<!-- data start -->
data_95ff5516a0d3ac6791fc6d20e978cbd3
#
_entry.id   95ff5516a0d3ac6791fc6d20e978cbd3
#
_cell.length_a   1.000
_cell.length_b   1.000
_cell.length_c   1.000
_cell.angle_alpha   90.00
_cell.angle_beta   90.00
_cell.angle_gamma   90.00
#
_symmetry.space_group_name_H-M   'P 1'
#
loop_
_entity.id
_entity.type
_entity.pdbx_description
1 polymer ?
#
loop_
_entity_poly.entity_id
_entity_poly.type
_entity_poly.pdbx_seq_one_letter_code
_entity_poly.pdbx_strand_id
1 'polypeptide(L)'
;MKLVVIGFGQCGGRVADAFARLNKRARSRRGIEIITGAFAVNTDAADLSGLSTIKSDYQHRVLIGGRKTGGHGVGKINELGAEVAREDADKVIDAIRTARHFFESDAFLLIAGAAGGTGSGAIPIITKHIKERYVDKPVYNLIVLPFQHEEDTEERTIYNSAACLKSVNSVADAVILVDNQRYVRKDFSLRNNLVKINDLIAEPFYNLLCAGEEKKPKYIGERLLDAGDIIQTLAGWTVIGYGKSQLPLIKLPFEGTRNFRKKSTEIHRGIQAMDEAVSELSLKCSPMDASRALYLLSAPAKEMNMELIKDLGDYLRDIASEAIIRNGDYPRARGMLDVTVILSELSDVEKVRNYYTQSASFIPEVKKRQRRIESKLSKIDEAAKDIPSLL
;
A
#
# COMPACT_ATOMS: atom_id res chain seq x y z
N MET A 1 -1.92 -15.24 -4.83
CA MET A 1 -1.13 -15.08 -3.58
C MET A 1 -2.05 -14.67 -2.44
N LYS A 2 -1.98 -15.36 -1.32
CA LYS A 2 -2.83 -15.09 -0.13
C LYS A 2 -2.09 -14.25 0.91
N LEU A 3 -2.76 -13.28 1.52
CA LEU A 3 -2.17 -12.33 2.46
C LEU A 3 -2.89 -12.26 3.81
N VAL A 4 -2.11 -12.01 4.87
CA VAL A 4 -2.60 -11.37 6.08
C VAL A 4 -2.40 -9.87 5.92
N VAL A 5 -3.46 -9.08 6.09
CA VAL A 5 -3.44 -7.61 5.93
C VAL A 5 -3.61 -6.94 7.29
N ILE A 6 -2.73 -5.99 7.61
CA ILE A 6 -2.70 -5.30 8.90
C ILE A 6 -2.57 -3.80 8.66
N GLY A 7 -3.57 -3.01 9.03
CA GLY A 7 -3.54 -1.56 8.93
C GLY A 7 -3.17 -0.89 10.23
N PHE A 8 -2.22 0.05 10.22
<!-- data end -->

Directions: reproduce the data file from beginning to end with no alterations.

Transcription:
data_95ff5516a0d3ac6791fc6d20e978cbd3
#
_entry.id   95ff5516a0d3ac6791fc6d20e978cbd3
#
_cell.length_a   1.000
_cell.length_b   1.000
_cell.length_c   1.000
_cell.angle_alpha   90.00
_cell.angle_beta   90.00
_cell.angle_gamma   90.00
#
_symmetry.space_group_name_H-M   'P 1'
#
loop_
_entity.id
_entity.type
_entity.pdbx_description
1 polymer ?
#
loop_
_entity_poly.entity_id
_entity_poly.type
_entity_poly.pdbx_seq_one_letter_code
_entity_poly.pdbx_strand_id
1 'polypeptide(L)'
;MKLVVIGFGQCGGRVADAFARLNKRARSRRGIEIITGAFAVNTDAADLSGLSTIKSDYQHRVLIGGRKTGGHGVGKINELGAEVAREDADKVIDAIRTARHFFESDAFLLIAGAAGGTGSGAIPIITKHIKERYVDKPVYNLIVLPFQHEEDTEERTIYNSAACLKSVNSVADAVILVDNQRYVRKDFSLRNNLVKINDLIAEPFYNLLCAGEEKKPKYIGERLLDAGDIIQTLAGWTVIGYGKSQLPLIKLPFEGTRNFRKKSTEIHRGIQAMDEAVSELSLKCSPMDASRALYLLSAPAKEMNMELIKDLGDYLRDIASEAIIRNGDYPRARGMLDVTVILSELSDVEKVRNYYTQSASFIPEVKKRQRRIESKLSKIDEAAKDIPSLL
;
A
#
# COMPACT_ATOMS: atom_id res chain seq x y z
N MET A 1 -1.92 -15.24 -4.83
CA MET A 1 -1.13 -15.08 -3.58
C MET A 1 -2.05 -14.67 -2.44
N LYS A 2 -1.98 -15.36 -1.32
CA LYS A 2 -2.83 -15.09 -0.13
C LYS A 2 -2.09 -14.25 0.91
N LEU A 3 -2.76 -13.28 1.52
CA LEU A 3 -2.17 -12.33 2.46
C LEU A 3 -2.89 -12.26 3.81
N VAL A 4 -2.11 -12.01 4.87
CA VAL A 4 -2.60 -11.37 6.08
C VAL A 4 -2.40 -9.87 5.92
N VAL A 5 -3.46 -9.08 6.09
CA VAL A 5 -3.44 -7.61 5.93
C VAL A 5 -3.61 -6.94 7.29
N ILE A 6 -2.73 -5.99 7.61
CA ILE A 6 -2.70 -5.30 8.90
C ILE A 6 -2.57 -3.80 8.66
N GLY A 7 -3.57 -3.01 9.03
CA GLY A 7 -3.54 -1.56 8.93
C GLY A 7 -3.17 -0.89 10.23
N PHE A 8 -2.22 0.05 10.22